Directors at community banks are doing a lot more heavy lifting in boardrooms these days.
Since the financial crisis, directors have taken on more duties that require a greater technical understanding of banking. Board involvement is likely to rise with the implementation of new regulations such as the upcoming qualified-mortgage rule.
As a result, directors will likely face greater liability if something goes awry, making it harder for banks to find volunteers, industry experts say.
"The burden of directors... has increased substantially," says David Baris, a lawyer at BuckleySandler and executive director of the American Association of Bank Directors. "The basic fiduciary duty... hasn't changed but, through a variety of ways, bank agencies have created additional responsibilities for directors."
There are more than 800 provisions in laws, regulations and guidance that require action from directors, according to the American Association of Bank Directors. In the last five years, regulators have issued roughly 1,500 formal enforcement actions that can have "very onerous" terms for directors, Baris says.
Baris knows of a director at a troubled bank who spends 25 to 30 hours a week on board duties, despite having a full-time job.
Banks are also asking boards to have a greater understanding of, and be more involved in, decisions in areas like compliance, credit and risk management, industry experts say. This can be challenging for directors at small banks who have limited banking experience.
"The things directors used to defer to management have fallen much more on their shoulders," says Tony Plath, a finance professor at the University of North Carolina at Charlotte. "The level of technical complexity that is required has grown, including credit default risk, whether a loan is written off properly or the proper appraisal is in place."
Still, directors at small banks should also be aware that their day jobs may have better prepared them than they realize, says Bert Otto, deputy comptroller of the central district at the Office of the Comptroller of the Currency. Directors have taken on more duties, especially in understanding risk, since the financial crisis, he says.
"It doesn't have to be some magical formula," Otto says. "Directors can take the concepts they've learned in their businesses - there is risk in any business - and bring that to the bank. There's no substitute for common sense."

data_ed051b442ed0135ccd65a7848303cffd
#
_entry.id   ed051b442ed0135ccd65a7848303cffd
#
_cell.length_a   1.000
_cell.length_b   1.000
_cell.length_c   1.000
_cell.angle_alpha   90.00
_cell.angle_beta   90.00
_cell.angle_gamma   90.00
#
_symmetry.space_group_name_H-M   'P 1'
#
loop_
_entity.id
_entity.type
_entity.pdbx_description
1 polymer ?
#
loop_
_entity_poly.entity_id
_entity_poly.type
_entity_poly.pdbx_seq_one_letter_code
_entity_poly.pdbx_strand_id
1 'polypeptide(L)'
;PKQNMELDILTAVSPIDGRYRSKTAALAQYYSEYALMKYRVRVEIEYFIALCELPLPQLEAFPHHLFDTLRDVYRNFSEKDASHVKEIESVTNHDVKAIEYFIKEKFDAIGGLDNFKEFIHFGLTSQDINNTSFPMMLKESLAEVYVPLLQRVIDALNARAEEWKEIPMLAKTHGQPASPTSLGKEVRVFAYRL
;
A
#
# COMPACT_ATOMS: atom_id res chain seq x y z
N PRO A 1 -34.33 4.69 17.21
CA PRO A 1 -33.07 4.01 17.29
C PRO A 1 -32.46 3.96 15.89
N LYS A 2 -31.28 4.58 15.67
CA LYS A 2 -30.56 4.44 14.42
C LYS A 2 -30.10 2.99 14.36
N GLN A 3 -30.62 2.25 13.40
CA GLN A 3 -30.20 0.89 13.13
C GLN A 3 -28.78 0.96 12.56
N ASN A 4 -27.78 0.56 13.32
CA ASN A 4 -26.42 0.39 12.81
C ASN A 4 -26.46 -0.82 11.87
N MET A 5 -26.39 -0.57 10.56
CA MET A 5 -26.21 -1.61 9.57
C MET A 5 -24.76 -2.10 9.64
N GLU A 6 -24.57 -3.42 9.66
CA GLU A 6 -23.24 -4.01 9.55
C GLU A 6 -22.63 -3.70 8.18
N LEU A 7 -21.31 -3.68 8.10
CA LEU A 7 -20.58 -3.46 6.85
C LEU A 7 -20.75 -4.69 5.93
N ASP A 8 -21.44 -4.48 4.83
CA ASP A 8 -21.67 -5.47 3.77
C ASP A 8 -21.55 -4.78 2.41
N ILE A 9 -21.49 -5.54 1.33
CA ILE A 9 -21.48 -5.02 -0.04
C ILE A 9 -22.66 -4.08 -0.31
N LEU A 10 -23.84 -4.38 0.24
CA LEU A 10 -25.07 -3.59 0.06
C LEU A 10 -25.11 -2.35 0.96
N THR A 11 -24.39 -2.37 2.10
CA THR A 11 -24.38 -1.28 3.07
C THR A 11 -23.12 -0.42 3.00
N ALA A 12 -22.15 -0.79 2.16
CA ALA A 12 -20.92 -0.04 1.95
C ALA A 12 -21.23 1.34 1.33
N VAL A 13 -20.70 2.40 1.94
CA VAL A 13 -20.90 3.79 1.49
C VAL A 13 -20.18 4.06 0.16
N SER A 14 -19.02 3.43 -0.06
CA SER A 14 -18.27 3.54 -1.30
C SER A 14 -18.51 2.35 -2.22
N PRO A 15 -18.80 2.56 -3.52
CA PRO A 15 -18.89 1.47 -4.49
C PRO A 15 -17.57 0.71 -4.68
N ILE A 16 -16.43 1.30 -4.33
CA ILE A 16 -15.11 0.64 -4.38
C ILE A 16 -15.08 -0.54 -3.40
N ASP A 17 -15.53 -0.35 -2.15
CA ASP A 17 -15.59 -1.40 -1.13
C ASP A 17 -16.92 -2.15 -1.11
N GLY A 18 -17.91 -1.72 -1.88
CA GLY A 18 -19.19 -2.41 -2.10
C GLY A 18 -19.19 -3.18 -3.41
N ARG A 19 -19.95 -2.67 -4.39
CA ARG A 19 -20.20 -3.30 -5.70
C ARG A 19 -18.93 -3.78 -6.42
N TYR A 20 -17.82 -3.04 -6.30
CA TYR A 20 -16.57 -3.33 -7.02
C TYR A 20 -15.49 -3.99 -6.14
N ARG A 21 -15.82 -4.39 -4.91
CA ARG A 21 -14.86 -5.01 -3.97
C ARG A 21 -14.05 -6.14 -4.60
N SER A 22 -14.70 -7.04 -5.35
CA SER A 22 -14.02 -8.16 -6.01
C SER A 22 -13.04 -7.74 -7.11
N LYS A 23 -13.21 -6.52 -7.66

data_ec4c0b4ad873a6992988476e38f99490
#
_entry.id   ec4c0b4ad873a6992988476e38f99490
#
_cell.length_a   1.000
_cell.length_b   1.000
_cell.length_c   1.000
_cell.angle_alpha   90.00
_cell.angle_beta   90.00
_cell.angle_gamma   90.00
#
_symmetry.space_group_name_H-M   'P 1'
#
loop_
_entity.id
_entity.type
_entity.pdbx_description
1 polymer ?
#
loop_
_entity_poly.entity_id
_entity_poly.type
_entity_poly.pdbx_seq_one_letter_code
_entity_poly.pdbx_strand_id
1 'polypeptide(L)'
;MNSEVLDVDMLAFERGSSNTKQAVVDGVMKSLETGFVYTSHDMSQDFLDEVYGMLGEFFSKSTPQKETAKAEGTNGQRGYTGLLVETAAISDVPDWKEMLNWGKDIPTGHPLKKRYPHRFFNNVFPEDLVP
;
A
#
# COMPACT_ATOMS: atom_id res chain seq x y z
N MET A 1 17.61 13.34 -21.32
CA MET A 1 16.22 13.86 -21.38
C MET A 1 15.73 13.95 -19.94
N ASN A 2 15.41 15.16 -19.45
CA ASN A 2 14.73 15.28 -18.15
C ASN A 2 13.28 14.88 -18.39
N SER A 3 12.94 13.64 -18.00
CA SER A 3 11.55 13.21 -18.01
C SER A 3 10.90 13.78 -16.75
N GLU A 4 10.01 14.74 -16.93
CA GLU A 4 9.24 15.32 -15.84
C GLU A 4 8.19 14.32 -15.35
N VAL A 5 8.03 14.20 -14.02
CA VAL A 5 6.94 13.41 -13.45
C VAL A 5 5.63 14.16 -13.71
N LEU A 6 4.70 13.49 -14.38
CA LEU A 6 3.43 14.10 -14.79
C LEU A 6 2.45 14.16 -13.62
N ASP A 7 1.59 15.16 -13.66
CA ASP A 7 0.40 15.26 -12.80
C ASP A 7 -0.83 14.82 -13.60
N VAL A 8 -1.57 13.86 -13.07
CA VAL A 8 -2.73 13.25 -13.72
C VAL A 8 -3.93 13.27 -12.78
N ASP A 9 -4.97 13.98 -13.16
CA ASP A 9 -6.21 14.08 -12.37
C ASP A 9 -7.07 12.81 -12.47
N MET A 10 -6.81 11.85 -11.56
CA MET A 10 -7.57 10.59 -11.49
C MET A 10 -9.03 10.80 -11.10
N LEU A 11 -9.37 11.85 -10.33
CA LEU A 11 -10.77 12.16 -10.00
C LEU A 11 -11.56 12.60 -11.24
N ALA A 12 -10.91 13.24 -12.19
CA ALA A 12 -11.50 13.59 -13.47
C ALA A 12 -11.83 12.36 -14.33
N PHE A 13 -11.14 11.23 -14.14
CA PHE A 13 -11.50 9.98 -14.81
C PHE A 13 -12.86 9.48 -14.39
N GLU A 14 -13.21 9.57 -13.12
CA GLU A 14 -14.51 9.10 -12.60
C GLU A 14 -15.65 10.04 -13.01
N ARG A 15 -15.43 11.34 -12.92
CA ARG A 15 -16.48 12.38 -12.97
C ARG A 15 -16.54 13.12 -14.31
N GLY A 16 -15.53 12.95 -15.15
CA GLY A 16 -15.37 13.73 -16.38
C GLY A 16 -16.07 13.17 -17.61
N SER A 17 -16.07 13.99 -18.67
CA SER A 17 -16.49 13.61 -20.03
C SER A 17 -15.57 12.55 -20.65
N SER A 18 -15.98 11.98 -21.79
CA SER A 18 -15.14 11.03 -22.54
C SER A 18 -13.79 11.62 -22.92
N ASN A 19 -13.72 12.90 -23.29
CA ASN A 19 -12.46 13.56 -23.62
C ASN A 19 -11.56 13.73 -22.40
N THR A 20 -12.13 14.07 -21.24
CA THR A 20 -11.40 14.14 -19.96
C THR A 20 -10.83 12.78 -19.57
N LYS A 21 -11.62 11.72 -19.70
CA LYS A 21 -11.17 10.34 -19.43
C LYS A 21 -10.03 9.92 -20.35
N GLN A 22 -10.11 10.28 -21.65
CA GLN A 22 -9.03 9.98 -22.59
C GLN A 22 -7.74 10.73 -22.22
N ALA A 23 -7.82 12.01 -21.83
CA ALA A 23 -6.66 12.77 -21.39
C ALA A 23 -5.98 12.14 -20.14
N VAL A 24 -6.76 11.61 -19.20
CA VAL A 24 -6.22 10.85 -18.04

The most important skill a director can bring to a bank is an inquisitive mind, Otto says. Directors must be engaged and ask management questions to make sure due diligence is being done properly, he says.
As new regulation debuts, boards could take on more responsibility for compliance, industry experts say. For instance, the Consumer Financial Protection Bureau's QM rule, set to go into effect Jan. 10, could require more board involvement.
Steven Eisen, a lawyer in Baker Donelson's financial institutions advocacy group, has worked with nonbank boards that were asked by the CFPB to provide implementation policies and training programs for QM. Those boards were then blamed if the policies fell short, and Eisen says he is concerned that bank directors will eventually experience the same level of scrutiny.
The CFPB did not respond to a request for an interview.
"Basically, regulators will threaten the board and then the board will get scared and they will get on the case of the president or the compliance officer," Eisen says. "The concern for smaller banks is that whatever the big banks are or are not doing will eventually filter down."
Directors at First Federal Savings Bank of Twin Falls in Idaho have been educated about QM and are involved in the process of deciding whether to make non-QM loans, says Brenda Hughes, the $505 million-asset bank's retail lending administrator. She has worked with the board to help them understand how making just QM loans would influence daily operations, customers and the community. She says the bank currently plans to make non-QM loans.
"We put some dollars to it and noted that it opens us up to consumer litigation we didn't have before," Hughes says. "That's a whole new world. We had to determine if we would have the implied safe harbor and then decide our policies and procedures from there."
Bankers are starting to claim that all of these duties are making it more difficult to find new directors, industry experts say. Concerns exist that the increased director involvement could mean more liability, Eisen says.
The Federal Deposit Insurance Corp. has brought lawsuits, many of which involve directors, in about 15% of the bank failures since 2007, Baris says. Beyond failures, the risk of personal liability is diminished, he says. Still, regulators can impose civil penalties on directors, officers and others at banks.
A recent survey from the American Association of Bank Directors found that about one-fifth of respondents had a director resign or a candidate refuse to serve because of fear over personal liability, Baris says.
Vacancies can also provide banks with an opportunity to identify and fill expertise gaps, says Kevin Jacques, a finance professor at Baldwin Wallace University in Berea, Ohio.
"Make sure you have expertise across different areas," Jacques says. "We don't know what the next risk might be."